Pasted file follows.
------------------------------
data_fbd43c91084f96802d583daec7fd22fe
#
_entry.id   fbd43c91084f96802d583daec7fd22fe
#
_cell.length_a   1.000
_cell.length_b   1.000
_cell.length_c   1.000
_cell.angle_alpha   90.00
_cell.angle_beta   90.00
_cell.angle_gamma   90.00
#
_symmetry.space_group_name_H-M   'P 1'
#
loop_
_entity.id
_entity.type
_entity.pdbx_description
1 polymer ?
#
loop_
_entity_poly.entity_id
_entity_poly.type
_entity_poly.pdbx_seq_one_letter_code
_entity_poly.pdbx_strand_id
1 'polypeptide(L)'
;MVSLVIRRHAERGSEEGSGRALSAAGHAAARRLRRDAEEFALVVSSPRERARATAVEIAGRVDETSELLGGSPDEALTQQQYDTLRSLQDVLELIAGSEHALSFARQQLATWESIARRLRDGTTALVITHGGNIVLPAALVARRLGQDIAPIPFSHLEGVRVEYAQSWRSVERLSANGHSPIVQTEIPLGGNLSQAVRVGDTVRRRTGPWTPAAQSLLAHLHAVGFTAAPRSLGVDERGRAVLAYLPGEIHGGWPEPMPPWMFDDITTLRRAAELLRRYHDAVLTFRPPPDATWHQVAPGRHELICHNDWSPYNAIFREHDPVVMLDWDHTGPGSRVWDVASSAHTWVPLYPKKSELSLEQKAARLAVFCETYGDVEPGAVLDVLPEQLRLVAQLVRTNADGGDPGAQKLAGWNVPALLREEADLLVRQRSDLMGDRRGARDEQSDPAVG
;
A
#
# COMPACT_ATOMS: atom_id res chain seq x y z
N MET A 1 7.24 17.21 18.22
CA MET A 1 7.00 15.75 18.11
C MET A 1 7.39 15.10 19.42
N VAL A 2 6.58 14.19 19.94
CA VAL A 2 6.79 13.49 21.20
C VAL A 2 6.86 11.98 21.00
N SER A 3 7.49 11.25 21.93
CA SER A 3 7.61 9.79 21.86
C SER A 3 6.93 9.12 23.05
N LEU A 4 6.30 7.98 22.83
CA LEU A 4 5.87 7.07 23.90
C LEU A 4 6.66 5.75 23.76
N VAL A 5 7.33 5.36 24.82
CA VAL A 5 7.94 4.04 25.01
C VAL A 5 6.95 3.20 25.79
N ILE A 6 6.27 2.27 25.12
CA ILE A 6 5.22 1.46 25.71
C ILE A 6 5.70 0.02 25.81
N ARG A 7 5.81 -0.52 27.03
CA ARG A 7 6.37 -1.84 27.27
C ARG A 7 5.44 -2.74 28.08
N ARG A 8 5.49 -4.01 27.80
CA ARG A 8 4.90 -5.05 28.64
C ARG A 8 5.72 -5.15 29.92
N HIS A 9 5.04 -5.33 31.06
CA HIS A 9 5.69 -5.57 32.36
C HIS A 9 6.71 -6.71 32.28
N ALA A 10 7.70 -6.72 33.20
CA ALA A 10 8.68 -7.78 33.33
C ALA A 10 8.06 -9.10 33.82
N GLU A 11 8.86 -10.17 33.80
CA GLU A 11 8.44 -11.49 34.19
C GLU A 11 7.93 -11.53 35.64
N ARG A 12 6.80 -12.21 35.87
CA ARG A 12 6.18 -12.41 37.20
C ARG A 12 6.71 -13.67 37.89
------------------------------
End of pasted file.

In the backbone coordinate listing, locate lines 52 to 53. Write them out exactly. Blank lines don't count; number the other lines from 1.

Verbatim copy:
N ARG A 8 5.49 -4.01 27.80
CA ARG A 8 4.90 -5.05 28.64